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Capstone Research Paper

Capstone Research Paper

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Published by: olivermujica on Oct 19, 2009
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02/26/2010

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Mujica 1Oliver MujicaProfessor Frazier LBSU 40221 May 2009The United States Embargo on CubaIn their book The Cuban Embargo, Patrick Haney and Walt Vanderbush provide acomprehensive examination of economic relations by the United States towards Cuba from thehistorical prospective of the trade embargo policy to the current changes in attitudes, in whichthey summarize as follows:“The United States and Cuba share a complex, fractious, interconnected history.Before 1959, the United States was Cuba’s largest trading partner, but in reaction toCuba's communist revolution lead by Fidel Castro, the United States severed alleconomic ties between the two nations. This action initiated the longest trade embargo inmodern history, one that continues to this present day. Over the course of the past fivedecades since the Cuban revolution, there has been changing politics of United States policy toward Cuba. While the United States embargo policy has remained relativelystable since its origins during the heart of the Cold War, the dynamics that produce andgovern that policy have changed dramatically. “Although originally dominated by theexecutive branch, the president's tight grip over the Cuban embargo policy has graduallysurrendered to the influence of interest groups, specific members of Congress, andelectoral campaigns goals.” Ultimately, what has been demonstrated by the political battles over the Cuban embargo policy is that it’s much more to do with who controls the policy as opposed to the shape of that policy itself.
 
Mujica 2The real dividing line in the Unites States embargo policy towards Cuba is how best to undermine the Castro regime and hasten the country’s day of liberation. For almost half a century, the United States government has tried to isolate Cubaeconomically in an effort to undermine the regime and deprive it of resources. Since1960, Americans have been barred from trading with, investing in, or traveling to Cuba.Even worst, Cuban Americans have been prevented by the Unites States to freely travelto and from Cuba to visit relatives, even if their health may be dire, and limited in theamount of their financial support that they may send back home” (Haney, Vanderbush 1).In Human, All-Too-Human, Friedrich Nietzsche addressed the question of whether “human beings are motivated by the desire for power and by fear of the power of others”(Bizzell, Herzberg 1168). The premise is all too clear that, upon the outset, the United States wasfearful of Cuba’s communist alliances with the Soviet Union and its socialistic governmental practices. As such, the embargo on Cuba was simply a tactic and political maneuver to gain power over Cuba by controlling it and thereby attempting to lessen its own fears. In fact, theissue surrounding the United States’ defenses against short-range missiles was one of the drivingcampaign points of the Kennedy presidential candidacy platform (Hersh 156).Haney and Vanderbush further substantiate that:“The embargo had a national security rationale before 1991, when Castroserved as the Soviet Union's proxy in the Western Hemisphere. But all thatchanged with the fall of Soviet communism. Today, more than a decade after losing billions in annual economic aid from its former sponsor, Cuba is only a poor and dysfunctional nation of 11 million people that poses no threat toAmerican or regional security. If the goal of the United States embargo policytowards Cuba is to help its people achieve freedom and a better life, the economic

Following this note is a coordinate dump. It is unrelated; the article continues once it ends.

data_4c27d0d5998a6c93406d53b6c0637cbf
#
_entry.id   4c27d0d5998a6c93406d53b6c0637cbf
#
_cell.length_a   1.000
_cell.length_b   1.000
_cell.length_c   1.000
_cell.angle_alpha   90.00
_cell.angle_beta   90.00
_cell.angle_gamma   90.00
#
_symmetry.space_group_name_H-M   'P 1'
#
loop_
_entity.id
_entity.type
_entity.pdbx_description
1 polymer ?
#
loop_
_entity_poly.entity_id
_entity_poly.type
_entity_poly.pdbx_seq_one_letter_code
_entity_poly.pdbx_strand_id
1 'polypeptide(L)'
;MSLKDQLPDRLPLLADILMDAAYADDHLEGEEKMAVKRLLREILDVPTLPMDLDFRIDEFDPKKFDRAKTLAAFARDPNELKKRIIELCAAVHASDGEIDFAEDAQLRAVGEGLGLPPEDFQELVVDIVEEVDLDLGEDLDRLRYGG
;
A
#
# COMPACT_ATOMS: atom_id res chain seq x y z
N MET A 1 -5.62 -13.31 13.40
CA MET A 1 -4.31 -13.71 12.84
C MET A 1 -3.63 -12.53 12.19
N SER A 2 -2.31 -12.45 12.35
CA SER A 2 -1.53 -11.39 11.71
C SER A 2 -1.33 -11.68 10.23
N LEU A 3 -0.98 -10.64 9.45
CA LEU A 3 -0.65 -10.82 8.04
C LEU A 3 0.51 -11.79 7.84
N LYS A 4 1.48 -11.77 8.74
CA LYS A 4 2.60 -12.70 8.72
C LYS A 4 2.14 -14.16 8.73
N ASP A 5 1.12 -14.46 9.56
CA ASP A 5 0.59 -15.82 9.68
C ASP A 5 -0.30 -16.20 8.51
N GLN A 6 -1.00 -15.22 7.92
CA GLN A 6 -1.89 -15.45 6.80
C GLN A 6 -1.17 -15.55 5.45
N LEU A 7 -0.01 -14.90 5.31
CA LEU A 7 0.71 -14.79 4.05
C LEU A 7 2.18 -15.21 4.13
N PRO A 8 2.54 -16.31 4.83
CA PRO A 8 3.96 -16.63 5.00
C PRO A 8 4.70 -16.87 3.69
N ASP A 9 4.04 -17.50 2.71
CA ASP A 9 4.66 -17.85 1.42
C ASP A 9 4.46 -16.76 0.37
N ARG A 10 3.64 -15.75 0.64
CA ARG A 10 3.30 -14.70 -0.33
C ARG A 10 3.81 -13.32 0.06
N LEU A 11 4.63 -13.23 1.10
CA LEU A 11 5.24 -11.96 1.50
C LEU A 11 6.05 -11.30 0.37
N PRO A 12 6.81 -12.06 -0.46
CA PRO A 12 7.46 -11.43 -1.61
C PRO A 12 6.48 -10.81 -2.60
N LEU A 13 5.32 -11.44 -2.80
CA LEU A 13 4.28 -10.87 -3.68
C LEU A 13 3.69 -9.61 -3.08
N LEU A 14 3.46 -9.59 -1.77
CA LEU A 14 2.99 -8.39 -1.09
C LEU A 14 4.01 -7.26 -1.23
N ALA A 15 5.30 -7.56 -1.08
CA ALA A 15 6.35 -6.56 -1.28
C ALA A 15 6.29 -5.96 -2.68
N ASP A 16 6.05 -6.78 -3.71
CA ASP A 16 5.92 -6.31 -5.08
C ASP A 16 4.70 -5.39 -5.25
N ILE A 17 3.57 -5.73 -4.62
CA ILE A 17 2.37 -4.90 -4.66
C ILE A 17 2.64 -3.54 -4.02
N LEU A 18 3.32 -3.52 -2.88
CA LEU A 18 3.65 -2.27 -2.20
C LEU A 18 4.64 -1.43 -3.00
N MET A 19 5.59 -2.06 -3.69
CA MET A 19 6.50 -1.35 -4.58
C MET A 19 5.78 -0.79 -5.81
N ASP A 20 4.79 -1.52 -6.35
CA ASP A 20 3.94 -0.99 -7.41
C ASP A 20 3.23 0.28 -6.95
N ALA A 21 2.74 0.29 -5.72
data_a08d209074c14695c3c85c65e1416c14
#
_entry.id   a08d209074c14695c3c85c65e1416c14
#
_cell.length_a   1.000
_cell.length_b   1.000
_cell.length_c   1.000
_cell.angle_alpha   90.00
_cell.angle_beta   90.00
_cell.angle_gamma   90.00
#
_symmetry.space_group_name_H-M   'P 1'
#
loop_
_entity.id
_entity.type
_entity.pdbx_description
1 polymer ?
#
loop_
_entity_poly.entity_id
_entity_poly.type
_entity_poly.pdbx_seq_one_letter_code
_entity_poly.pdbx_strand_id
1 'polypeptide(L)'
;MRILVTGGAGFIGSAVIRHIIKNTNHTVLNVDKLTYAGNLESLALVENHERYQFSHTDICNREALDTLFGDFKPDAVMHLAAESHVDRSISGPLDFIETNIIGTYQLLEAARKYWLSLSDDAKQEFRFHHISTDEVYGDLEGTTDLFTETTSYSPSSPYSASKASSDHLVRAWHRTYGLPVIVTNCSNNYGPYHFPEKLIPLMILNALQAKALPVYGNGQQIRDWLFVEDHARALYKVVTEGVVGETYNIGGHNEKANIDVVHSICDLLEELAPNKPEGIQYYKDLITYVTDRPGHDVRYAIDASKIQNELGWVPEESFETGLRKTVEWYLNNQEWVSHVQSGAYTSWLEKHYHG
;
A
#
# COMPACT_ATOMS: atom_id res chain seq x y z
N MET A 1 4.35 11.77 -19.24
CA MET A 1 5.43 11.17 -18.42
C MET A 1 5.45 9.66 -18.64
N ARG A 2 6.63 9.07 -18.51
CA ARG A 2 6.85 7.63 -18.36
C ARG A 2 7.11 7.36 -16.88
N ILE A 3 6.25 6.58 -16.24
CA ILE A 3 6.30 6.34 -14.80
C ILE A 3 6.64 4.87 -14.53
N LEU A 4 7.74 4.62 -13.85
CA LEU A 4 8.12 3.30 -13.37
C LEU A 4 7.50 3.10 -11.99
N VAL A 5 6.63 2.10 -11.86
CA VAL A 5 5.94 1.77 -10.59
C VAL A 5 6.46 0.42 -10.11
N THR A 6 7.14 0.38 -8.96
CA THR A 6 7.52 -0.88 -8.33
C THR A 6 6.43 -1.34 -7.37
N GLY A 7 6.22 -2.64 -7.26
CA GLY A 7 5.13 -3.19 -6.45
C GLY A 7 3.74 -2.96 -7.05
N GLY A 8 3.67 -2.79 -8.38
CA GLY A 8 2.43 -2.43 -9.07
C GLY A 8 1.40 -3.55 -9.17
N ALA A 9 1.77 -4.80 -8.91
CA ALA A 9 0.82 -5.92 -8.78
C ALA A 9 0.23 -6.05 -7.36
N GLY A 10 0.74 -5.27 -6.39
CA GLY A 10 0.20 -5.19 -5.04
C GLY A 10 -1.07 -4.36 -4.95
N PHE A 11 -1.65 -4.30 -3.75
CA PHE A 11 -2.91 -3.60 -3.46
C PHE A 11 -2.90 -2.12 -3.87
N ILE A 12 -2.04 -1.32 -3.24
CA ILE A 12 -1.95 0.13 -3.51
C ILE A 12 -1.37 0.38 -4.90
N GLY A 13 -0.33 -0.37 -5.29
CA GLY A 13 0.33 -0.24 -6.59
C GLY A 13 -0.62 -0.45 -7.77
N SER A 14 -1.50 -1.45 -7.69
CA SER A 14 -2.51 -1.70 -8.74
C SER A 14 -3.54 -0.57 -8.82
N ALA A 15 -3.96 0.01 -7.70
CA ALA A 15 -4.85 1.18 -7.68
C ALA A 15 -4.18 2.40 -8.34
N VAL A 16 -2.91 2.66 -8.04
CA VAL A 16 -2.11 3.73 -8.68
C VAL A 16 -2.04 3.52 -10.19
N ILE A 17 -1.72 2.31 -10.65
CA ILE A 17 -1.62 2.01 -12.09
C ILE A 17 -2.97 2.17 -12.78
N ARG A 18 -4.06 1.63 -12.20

Mujica 3embargo has completely failed. Its economic effect is to make the people of Cubaworse off by depriving them of lower-cost food and other goods that could be bought from the United States. It means less independence for Cuban workers andentrepreneurs, who could be earning dollars from American tourists and fueling private-sector growth. Meanwhile, Castro and his ruling elite enjoy a comfortable,insulated lifestyle by extracting any meager surplus produced by their captivesubjects” (Haney, Vanderbush 1).As with his predecessors, President Obama will be contemplating the fate of the Cubanembargo. Along with this decision will come either a new era in American diplomacy or “business as usual” with our Caribbean neighbor. As recently as April 13, 2009, PresidentObama took a first step by loosening certain restriction of the Cuban embargo. However,criticism has been raised by Cuba, as well as a few Latin American countries, as to whether or not these first actions serve as adequate measures to resolve the embargo. The Cubangovernment has recently expressed its desire to work in collaboration with the Obamaadministration to dissolve the embargo once and for all. But, for whatever reason, the UnitedStates remains rather reluctant.The findings of an expertly researched probing expose’ of the United States policy andthe future of Cuba are contained in the book Dateline Havana: The Real Story of U.S. Policy andFuture of Cuba by Reese Erlich in which he provides the following information regarding publicopinion:“Recent reputable polls demonstrate that the general public is changing vis-à-visits political opinions on Cuba policy. In 2007, a Florida International University pollshowed that 64% of Cuban Americans wanted President Bush’s 2004 policies on familytravel and remittances rescinded. More recent polls corroborate this finding and go

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